In parallel, the rapid method for detection of the presence of acidophilic microorganisms by bioluminescence was performed. As a first stage, acidophilic microorganisms were concentrated from a given volume of the aqueous sample. To that end, 10 mL of the microorganism culture to be assayed were passed through a filter holder with a white 0.22 μm polycarbonate membrane by means of a syringe or by using a vacuum pump. The filtered culture media was collected in a sterile tube and conserved as culture control.

In a second stage of this assay, removal of the agents that are inhibitory for the bioluminescence reaction was carried out by sequentially washing the previously concentrated acidophilic microorganisms. To that end, 20 mL of water acidified with sulfuric acid (pH 1.8) were passed through the filter. The filtrate was discarded. Then the membrane was rinsed with 20 mL of distilled water and the filtrate was discarded again. Finally, air is allowed to pass through the membrane to remove any water remnant (by using moderate pressure over a syringe plunger or a vacuum pump).

In a third stage of the assay, extraction of intracellular adenosine-triphosphate (ATP) from the acidophilic microorganisms and measurement of the light generated by such ATP by means of any bioluminescence detection system are carried out. To that end, the polycarbonate membrane that supports the concentrated acidophilic bacteria on its surface is carefully removed from the filter holder with tweezers, and the membrane is placed on a sterile Petri dish. At this moment, the sample is ready to be assayed by using the luciferin/luciferase enzymatic reaction for detection of acidophilic microorganisms. For this example, the bioluminescence Hy-Lite® kit (Merck, Germany) for surface hygiene assessment was used. The swab was wetted by immersion in a rinsing solution, and is rubbed against the surface of the membrane, keeping a constant pressure and without touching the surface of the Petri dish. The reaction device included with this kit was used to extract ATP and carry out the bioluminescence reaction according to the manufacturer's protocol. Finally, emitted light was immediately measured in a luminometer. The values obtained are expressed in relative light units (RLU). All the detection analysis for Acidithiobacillus ferrooxidans from an aqueous sample is carried out in a matter of minutes. The assay duration can vary from 15 and 30 minutes, depending on the user.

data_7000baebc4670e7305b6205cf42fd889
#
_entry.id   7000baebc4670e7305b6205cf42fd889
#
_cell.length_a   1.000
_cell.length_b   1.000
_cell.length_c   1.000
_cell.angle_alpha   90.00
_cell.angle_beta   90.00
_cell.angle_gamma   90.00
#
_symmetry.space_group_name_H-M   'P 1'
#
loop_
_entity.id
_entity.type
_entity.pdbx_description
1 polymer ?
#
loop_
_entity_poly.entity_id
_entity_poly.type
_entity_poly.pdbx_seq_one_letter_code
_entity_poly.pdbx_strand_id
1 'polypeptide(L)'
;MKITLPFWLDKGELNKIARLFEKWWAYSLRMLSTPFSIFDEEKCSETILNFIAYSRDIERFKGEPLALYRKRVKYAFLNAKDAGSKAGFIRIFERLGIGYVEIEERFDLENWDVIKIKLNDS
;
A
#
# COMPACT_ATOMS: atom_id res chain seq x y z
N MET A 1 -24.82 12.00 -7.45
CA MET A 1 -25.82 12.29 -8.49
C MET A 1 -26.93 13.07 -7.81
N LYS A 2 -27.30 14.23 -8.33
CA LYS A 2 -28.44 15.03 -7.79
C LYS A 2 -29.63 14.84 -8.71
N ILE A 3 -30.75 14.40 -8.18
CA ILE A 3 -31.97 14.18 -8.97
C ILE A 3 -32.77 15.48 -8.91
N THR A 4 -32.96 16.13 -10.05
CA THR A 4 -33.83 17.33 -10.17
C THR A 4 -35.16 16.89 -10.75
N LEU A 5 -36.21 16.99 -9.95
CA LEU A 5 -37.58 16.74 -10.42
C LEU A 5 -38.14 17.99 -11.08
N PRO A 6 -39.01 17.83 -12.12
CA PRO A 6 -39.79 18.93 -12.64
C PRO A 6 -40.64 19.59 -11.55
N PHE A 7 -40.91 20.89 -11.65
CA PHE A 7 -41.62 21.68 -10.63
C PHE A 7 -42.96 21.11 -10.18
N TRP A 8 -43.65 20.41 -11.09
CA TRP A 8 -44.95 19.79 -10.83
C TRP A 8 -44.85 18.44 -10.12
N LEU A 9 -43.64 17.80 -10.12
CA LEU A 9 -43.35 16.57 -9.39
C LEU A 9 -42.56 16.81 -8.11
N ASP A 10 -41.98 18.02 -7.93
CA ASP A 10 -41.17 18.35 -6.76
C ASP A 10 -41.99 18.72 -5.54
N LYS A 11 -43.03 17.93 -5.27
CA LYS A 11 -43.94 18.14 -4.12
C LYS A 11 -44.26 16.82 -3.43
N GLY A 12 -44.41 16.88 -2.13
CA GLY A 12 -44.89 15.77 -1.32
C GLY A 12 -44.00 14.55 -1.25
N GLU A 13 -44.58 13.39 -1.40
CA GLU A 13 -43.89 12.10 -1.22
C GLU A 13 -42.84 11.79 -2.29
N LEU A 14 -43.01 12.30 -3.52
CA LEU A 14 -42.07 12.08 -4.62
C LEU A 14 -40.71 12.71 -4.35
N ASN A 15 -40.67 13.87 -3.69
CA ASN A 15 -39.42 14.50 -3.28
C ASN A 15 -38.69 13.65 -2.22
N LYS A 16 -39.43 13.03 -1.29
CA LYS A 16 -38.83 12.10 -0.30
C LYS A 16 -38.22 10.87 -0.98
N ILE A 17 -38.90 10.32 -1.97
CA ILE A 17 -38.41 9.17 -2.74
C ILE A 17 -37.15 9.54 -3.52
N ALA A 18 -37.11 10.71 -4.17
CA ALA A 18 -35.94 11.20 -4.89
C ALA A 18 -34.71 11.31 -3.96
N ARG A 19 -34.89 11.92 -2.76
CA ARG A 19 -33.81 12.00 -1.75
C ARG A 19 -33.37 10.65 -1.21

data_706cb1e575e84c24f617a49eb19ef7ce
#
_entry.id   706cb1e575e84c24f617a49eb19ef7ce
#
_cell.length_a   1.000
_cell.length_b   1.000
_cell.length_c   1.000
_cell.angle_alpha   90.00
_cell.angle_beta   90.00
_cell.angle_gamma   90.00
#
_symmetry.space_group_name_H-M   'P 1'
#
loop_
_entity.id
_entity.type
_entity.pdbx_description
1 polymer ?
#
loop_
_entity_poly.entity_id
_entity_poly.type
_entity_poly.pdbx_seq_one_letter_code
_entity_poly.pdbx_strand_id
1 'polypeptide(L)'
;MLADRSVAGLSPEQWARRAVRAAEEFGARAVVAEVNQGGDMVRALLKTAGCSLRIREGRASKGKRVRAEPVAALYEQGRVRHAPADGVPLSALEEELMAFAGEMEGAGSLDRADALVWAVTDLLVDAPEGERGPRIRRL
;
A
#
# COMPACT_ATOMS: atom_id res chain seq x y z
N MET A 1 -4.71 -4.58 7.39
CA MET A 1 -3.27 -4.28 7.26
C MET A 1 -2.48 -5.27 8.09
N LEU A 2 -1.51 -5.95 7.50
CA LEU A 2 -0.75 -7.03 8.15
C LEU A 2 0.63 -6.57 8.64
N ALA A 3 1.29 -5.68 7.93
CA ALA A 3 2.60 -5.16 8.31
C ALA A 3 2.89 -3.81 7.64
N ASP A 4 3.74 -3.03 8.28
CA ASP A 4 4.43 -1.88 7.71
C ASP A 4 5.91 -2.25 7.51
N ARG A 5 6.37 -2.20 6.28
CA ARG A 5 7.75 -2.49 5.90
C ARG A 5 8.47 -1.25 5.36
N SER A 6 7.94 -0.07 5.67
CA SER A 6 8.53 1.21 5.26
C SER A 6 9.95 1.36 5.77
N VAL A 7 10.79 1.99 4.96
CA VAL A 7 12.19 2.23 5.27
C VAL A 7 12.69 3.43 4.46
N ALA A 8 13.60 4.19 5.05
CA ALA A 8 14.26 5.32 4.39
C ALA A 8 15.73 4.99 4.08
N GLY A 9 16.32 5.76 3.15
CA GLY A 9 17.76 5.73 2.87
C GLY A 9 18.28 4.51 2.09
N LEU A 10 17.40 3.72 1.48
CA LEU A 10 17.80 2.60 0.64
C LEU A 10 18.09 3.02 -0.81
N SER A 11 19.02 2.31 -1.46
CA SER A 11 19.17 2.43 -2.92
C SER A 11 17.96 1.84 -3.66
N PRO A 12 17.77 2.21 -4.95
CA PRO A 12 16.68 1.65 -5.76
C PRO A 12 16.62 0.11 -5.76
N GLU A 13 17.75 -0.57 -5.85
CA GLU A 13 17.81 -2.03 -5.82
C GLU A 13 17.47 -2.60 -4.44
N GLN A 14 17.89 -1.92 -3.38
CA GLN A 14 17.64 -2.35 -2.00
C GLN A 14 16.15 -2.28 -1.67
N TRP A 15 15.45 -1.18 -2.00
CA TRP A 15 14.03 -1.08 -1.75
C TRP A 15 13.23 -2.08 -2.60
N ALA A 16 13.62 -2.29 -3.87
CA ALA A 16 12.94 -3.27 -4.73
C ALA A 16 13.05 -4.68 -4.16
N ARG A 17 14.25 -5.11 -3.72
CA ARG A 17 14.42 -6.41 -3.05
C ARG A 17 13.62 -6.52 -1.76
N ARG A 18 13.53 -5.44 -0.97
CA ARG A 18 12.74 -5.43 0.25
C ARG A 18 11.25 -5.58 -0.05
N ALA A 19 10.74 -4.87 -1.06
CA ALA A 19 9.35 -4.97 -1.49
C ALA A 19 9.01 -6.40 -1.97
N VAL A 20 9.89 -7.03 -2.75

TABLE 2
Comparison of method of microscopic total bacterial
counting in a Petroff-Hausser chamber and the bioluminescence
method for the detection of Acidithiobacillus ferrooxidans
at different culture times.
Bioluminescence
Culture time Total count method method
(days) (Bacteria/mL) (RLU)1
3 3.4 × 107 21,817
5 1.8 × 108 21,000
12 1.2 × 108 26,517
22 3.2 × 108 2,703
48 2.9 × 108 963
70 6.7 × 107 849
1Triplicate average measurement

Table 2 shows a comparison of the results obtained with the method of microscopic total bacteria counting in a Petroff-Hausser chamber and the bioluminescence method for the detection of Acidithiobacillus ferrooxidans. At different culture times, the microscopic total bacterial count remain substantially constant. However, the same culture analyzed by using the bioluminescence method shows high light emission values (RLU) between days 3 and 12, when the cultures are more metabolically active and have high intracellular ATP concentrations. In changes starting from day 22 on, the light emission values (RLU) start to descend markedly, due to culture aging.

This example shows that thanks to the acidophilic microorganism concentration and inhibiting agent removal stages according to the present invention, it is possible to attain high light emission values from ATP from the acidophilic bacterium Acidithiobacillus ferrooxidans despite the existence of different agents or chemical compounds in the culture medium that are inhibitory for the bioluminescence reaction, such as an extremely low pH and high metal concentration such as high iron concentration. On the other hand, it is evident the ability of the bioluminescence method to discriminate between metabolically active and inactive bacteria, which represents an advantage over the methods that measure only total bacteria. Regarding the methods that determine viability by culture, the present invention is advantageous because it reduces the analysis time from 7 to 14 days to only a few minutes.